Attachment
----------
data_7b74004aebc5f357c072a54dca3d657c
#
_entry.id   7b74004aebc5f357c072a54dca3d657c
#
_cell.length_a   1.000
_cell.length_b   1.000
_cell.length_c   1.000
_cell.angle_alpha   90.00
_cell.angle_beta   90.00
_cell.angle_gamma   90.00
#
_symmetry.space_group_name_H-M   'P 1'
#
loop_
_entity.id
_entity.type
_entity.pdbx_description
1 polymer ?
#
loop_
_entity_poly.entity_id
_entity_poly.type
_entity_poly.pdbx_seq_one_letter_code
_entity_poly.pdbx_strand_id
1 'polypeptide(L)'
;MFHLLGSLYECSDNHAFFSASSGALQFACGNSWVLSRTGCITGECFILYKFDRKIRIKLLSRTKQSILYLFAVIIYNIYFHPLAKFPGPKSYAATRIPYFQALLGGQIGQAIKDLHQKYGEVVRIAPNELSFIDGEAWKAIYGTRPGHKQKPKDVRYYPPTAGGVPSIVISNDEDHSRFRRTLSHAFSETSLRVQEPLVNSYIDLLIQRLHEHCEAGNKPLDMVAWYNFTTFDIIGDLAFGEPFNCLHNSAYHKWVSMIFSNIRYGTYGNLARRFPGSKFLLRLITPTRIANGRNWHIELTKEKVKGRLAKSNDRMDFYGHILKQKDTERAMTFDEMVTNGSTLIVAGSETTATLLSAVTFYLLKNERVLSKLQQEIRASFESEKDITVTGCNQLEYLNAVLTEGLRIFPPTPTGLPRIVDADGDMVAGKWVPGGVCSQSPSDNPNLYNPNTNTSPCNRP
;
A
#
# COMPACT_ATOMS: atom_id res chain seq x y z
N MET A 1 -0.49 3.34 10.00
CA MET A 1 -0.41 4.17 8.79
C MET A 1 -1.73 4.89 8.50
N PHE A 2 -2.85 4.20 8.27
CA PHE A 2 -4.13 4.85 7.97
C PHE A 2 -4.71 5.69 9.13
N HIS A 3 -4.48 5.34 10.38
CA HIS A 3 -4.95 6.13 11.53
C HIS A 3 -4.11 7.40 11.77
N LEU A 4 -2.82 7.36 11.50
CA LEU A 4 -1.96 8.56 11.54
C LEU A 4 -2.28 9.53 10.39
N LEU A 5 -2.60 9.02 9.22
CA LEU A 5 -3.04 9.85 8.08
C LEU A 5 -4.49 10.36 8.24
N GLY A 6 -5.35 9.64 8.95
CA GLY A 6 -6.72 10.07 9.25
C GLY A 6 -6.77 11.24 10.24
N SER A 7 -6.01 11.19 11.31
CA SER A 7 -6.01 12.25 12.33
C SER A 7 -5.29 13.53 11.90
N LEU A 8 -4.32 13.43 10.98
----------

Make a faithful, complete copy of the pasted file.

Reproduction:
data_7b74004aebc5f357c072a54dca3d657c
#
_entry.id   7b74004aebc5f357c072a54dca3d657c
#
_cell.length_a   1.000
_cell.length_b   1.000
_cell.length_c   1.000
_cell.angle_alpha   90.00
_cell.angle_beta   90.00
_cell.angle_gamma   90.00
#
_symmetry.space_group_name_H-M   'P 1'
#
loop_
_entity.id
_entity.type
_entity.pdbx_description
1 polymer ?
#
loop_
_entity_poly.entity_id
_entity_poly.type
_entity_poly.pdbx_seq_one_letter_code
_entity_poly.pdbx_strand_id
1 'polypeptide(L)'
;MFHLLGSLYECSDNHAFFSASSGALQFACGNSWVLSRTGCITGECFILYKFDRKIRIKLLSRTKQSILYLFAVIIYNIYFHPLAKFPGPKSYAATRIPYFQALLGGQIGQAIKDLHQKYGEVVRIAPNELSFIDGEAWKAIYGTRPGHKQKPKDVRYYPPTAGGVPSIVISNDEDHSRFRRTLSHAFSETSLRVQEPLVNSYIDLLIQRLHEHCEAGNKPLDMVAWYNFTTFDIIGDLAFGEPFNCLHNSAYHKWVSMIFSNIRYGTYGNLARRFPGSKFLLRLITPTRIANGRNWHIELTKEKVKGRLAKSNDRMDFYGHILKQKDTERAMTFDEMVTNGSTLIVAGSETTATLLSAVTFYLLKNERVLSKLQQEIRASFESEKDITVTGCNQLEYLNAVLTEGLRIFPPTPTGLPRIVDADGDMVAGKWVPGGVCSQSPSDNPNLYNPNTNTSPCNRP
;
A
#
# COMPACT_ATOMS: atom_id res chain seq x y z
N MET A 1 -0.49 3.34 10.00
CA MET A 1 -0.41 4.17 8.79
C MET A 1 -1.73 4.89 8.50
N PHE A 2 -2.85 4.20 8.27
CA PHE A 2 -4.13 4.85 7.97
C PHE A 2 -4.71 5.69 9.13
N HIS A 3 -4.48 5.34 10.38
CA HIS A 3 -4.95 6.13 11.53
C HIS A 3 -4.11 7.40 11.77
N LEU A 4 -2.82 7.36 11.50
CA LEU A 4 -1.96 8.56 11.54
C LEU A 4 -2.28 9.53 10.39
N LEU A 5 -2.60 9.02 9.22
CA LEU A 5 -3.04 9.85 8.08
C LEU A 5 -4.49 10.36 8.24
N GLY A 6 -5.35 9.64 8.95
CA GLY A 6 -6.72 10.07 9.25
C GLY A 6 -6.77 11.24 10.24
N SER A 7 -6.01 11.19 11.31
CA SER A 7 -6.01 12.25 12.33
C SER A 7 -5.29 13.53 11.90
N LEU A 8 -4.32 13.43 10.98